Katharine L. Brown, Ph.D
Katharine Lowe Brown, a native of Parkersburg, West Virginia, graduated Phi Beta Kappa from Hollins University, Roanoke, Virginia, with a history major. She took her Ph.D. in history from The Johns Hopkins University in Baltimore under a Woodrow Wilson Fellowship and a Woodrow Wilson Dissertation Fellowship.
She has taught American history, colonial and revolutionary America, and women's history at Bucknell University, St. Louis Community College, Radford University, and Hollins. Since 1982 she has taught historic preservation, museum studies, and furniture history courses at Mary Baldwin College, Staunton, Virginia, where she is an adjunct Professor of History and Art.
Katharine began a twenty-year career in museum administration as associate director and then director of the Stonewall Jackson House in Lexington, Virginia. She was Executive Director of the Woodrow Wilson Birthplace Foundation, Staunton, Virginia, from 1981-1991. There she initiated an education program, the reinterpretation of the historic house, and the development of a new Wilson exhibit and museum in a restored and adapted mansion. From 1991-1992 she held a museum fellowship from the British Council with the Ulster-American Folk Park in Belfast and Omagh, Northern Ireland. From 1993-1998, Katharine headed the Research and Collections Department at the Frontier Culture Museum of Virginia. There she and her staff developed detailed furnishings plans for a seventeenth-century English yeoman's house and an eighteenth century Ulster Scots farm from County Tyrone, Ireland, and laid the groundwork for African-American interpretation at the museum's Valley of Virginia farm.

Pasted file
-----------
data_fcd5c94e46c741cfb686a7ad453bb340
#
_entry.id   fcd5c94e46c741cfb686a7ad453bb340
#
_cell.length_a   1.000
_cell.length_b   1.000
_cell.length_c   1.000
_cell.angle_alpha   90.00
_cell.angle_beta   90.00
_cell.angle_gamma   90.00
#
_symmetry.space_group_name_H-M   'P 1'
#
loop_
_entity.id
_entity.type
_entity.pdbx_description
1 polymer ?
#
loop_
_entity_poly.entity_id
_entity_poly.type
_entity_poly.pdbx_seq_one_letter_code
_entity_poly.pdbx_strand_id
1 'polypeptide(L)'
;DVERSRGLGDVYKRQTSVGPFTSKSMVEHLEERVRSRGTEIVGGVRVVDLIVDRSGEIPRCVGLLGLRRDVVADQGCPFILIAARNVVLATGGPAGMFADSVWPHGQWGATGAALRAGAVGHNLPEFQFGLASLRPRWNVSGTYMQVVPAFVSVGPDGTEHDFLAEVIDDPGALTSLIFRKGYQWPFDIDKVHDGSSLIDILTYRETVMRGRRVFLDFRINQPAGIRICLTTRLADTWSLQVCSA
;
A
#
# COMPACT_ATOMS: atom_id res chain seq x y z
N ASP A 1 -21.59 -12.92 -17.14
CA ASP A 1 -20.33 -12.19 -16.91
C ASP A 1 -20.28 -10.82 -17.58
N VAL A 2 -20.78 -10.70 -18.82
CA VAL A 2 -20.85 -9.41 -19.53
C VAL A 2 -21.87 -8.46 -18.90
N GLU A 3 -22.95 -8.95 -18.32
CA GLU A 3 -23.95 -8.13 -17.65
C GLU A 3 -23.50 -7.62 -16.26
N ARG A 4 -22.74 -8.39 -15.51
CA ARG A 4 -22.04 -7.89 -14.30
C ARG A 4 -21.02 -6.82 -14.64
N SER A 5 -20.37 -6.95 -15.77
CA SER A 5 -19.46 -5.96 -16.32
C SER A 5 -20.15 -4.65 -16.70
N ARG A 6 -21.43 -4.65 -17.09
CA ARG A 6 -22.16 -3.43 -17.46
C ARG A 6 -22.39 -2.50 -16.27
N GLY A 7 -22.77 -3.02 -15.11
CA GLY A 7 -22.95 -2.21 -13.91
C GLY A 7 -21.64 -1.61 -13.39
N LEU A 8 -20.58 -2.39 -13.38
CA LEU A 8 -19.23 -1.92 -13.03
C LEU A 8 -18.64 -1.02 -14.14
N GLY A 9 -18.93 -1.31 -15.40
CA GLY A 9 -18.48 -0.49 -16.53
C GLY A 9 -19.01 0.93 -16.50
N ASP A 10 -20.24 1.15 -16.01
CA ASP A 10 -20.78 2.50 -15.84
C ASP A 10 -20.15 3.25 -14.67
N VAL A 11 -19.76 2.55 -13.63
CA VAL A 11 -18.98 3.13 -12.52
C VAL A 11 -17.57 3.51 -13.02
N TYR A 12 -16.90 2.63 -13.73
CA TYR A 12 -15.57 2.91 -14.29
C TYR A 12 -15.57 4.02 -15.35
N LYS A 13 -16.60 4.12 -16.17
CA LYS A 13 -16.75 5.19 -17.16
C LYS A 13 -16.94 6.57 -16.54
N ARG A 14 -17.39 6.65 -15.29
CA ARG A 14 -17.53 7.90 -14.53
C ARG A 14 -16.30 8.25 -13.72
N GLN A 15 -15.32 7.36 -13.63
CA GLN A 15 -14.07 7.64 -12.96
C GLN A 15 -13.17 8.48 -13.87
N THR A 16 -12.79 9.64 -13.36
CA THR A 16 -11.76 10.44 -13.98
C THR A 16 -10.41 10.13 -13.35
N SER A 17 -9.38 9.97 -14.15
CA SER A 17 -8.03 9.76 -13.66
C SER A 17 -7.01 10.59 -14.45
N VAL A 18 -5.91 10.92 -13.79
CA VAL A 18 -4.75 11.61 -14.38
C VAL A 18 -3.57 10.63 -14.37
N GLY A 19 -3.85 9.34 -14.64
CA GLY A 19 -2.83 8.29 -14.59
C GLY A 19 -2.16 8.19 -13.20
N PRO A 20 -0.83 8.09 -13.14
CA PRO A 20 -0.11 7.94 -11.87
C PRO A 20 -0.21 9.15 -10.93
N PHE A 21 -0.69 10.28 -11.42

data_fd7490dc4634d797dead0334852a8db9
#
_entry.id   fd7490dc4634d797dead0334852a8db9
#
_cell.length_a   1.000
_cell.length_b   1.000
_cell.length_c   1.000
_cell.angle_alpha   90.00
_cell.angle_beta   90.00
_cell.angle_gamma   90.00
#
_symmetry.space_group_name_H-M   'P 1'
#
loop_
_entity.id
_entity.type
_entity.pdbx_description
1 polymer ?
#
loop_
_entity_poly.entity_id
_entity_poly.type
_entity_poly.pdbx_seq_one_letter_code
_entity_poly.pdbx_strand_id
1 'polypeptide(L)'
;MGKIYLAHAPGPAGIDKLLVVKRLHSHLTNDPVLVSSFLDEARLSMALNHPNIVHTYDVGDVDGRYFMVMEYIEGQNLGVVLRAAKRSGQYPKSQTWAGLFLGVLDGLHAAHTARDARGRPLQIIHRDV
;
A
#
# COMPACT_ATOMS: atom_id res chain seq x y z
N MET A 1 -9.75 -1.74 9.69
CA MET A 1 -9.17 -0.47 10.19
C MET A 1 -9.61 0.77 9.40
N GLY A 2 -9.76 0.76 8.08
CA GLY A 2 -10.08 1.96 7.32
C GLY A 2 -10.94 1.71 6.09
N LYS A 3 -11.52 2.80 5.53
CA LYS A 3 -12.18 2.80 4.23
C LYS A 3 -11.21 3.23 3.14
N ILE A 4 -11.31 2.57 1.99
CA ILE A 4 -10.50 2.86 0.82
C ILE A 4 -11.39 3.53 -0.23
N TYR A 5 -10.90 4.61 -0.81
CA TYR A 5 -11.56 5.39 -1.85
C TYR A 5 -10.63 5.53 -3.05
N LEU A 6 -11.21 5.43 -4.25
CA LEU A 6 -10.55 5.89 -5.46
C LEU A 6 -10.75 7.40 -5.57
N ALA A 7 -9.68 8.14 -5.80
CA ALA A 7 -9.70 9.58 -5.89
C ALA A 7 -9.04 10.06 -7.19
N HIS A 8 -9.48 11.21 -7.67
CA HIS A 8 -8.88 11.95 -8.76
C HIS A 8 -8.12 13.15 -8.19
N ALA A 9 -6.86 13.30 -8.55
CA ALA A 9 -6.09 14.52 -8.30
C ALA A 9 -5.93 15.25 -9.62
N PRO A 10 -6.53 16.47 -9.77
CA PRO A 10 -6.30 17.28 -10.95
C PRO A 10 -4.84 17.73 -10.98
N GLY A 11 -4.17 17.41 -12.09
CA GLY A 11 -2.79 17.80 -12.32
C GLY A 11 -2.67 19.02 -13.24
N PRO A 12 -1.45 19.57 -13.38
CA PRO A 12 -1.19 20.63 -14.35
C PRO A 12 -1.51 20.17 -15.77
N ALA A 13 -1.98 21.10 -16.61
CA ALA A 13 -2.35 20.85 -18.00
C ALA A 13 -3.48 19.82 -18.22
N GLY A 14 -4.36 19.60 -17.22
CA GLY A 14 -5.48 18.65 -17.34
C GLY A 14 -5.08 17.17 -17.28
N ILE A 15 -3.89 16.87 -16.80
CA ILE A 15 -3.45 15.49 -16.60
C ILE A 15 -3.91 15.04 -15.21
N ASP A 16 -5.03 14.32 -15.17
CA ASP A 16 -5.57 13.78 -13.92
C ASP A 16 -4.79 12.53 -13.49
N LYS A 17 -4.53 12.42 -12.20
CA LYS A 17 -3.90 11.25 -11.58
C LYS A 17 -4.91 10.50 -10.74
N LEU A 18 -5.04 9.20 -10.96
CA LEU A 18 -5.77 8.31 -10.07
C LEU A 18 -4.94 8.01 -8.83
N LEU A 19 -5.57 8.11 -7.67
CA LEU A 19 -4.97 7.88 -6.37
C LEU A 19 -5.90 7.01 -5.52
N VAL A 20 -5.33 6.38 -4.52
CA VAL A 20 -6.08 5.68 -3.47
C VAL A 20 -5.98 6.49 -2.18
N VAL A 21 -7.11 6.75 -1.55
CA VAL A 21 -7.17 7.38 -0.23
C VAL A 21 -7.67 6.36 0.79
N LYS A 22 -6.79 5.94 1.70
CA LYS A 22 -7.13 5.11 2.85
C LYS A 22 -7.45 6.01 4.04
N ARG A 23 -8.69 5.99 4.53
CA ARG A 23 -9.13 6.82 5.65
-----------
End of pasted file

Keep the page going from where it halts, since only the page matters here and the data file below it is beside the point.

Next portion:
Since 1979, Katharine has been the volunteer Historiographer of the Episcopal Diocese of Southwestern Virginia. She has served on the boards of the Episcopal Women's History Project, the Augusta County Historical Society and the Virginia Association of Museums. She is currently involved in the planning and fund-raising for the R.R. Smith History and Art Center, a $3 million restoration and adaptive use project in Staunton. She is an officer of the Memorial Foundation of the Germanna Colonies in Virginia (Germanna Foundation), a 2,000-member organization of descendants of the first German settlers in Virginia in 1714 and 1717.
Travel is Katharine's leisure passion. She puts that experience to good use organizing and leading group tours to Ireland, Austria, and Germany as fund-raisers for her Rotary Club, the historical society, her parish, and the Germanna Foundation.
She and her husband Madison, an avid hiker and environmental activist, are the parents of three sons, Joel, Adam, and Chancellor, and grandparents of Isabel, Eleanor, and Nancy.